It opened with a simple statement that could well serve as the UAE’s motto: “Faith leads a believer to see in the other a brother or sister to be supported and loved.”
In the wake of the Pope’s visit the UAE founded the Higher Committee of Human Fraternity, charged with promoting the aims of the historic document, and it is fair to say the committee has been busy.
Last week in New York, on the eve of the UN General Assembly, plans were unveiled for the Abrahamic Family House, a faith campus to be built on Saadiyat Island housing a mosque, a church and a synagogue around a central garden.
It is no coincidence that this striking testament to peace and understanding is to be built close to the Louvre Abu Dhabi, home to treasures reflecting the best of humanity from a wide range of cultures and epochs, and the Zayed National Museum, which will tell the story of the UAE’s journey from the ancient past to the present day.
“In a world that is ever so connected, in reality we have become disconnected,” said Mohamed Khalifa Al Mubarak, chairman of the UAE’s Department of Culture and Tourism and a member of the higher committee, at the unveiling of the plans.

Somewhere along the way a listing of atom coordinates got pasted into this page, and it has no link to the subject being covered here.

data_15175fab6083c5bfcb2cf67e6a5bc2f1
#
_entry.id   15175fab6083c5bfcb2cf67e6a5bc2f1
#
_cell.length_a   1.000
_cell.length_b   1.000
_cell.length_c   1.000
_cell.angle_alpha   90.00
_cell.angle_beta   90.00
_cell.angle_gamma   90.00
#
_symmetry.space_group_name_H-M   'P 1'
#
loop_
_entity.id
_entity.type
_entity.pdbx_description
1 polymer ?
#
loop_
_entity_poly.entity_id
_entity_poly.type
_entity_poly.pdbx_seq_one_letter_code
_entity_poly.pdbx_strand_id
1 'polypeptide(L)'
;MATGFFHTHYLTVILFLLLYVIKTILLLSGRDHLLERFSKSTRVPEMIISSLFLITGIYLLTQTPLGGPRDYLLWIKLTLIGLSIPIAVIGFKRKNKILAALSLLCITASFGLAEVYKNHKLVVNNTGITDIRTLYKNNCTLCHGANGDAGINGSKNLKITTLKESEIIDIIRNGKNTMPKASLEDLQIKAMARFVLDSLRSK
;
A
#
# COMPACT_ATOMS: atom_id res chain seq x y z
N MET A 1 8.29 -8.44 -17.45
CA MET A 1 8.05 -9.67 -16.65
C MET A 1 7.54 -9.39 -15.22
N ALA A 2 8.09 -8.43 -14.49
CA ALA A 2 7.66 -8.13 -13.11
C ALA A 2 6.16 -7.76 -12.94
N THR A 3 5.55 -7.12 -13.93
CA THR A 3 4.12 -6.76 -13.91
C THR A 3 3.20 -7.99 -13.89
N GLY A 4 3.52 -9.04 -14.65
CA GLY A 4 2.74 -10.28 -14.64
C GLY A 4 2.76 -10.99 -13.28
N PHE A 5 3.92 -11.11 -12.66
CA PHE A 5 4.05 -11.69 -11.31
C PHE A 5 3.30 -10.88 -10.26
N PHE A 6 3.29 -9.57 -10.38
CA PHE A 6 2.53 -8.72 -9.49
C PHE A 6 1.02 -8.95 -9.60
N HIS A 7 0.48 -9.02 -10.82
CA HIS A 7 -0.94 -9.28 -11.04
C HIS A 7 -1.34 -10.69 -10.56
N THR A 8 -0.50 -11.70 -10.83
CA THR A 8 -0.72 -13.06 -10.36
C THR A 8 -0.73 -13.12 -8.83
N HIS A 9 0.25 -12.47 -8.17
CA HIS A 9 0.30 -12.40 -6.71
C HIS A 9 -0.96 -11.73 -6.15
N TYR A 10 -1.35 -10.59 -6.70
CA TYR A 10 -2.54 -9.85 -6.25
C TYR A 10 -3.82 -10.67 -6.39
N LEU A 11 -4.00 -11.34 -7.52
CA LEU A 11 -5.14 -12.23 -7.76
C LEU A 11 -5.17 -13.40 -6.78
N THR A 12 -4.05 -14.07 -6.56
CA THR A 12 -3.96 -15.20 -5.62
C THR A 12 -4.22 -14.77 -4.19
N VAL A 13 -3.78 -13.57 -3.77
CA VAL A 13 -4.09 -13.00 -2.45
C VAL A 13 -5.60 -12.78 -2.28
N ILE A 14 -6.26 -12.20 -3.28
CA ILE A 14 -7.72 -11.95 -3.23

“Projects and initiatives like the Abrahamic Family House – and there will be many to come in the future that the council will invoke – will bring people together.”
On Saadiyat Island, he added, “we are creating a place where people can practice their religion freely and learn from each other.”
The message of acceptance of all faiths was meant not only for the citizens of the UAE and the region but also for “the millions of tourists who come to Abu Dhabi. They will see that message of love and hope.”
That message has been amplified in the words of religious leaders in the UAE and disseminated on YouTube and across social media in a video produced by the national Year of Tolerance committee.
Tolerance, says one, “unifies human beings and their communities with strong bonds based on mutual respect, co-existence and fair treatment, regardless of their beliefs and ethnicities.”
The Year of Tolerance, says another, “is an invitation to all of us, to live out our faith not just in belief and doctrine, but in action – to reap what we sow, to do good unto others.”
What is being forged in the UAE, adds a third, “is the best kind of family reunion,” and a humbling opportunity: “Let us not waste the opportunity and let the moment pass.”
The quotes come from holy men of the three Abrahamic faiths whose houses will stand side by side on Saadiyat: Sheikh Saif Alharthi, Reverend Andrew Thompson and Rabbi Yehuda Sarna.
In the spirit of the Year of Tolerance and the remarkable events that it has inspired, quite who said what is irrelevant, for these are the words of pure faith, spoken with one voice in praise of an initiative that has the power to change perceptions and minds around the world.
Featured image the Tolerance Bridge in Dubai/Shutterstock
Jonathan Gornall is a freelance British journalist who has lived and worked in the Middle East and is now based in the UK.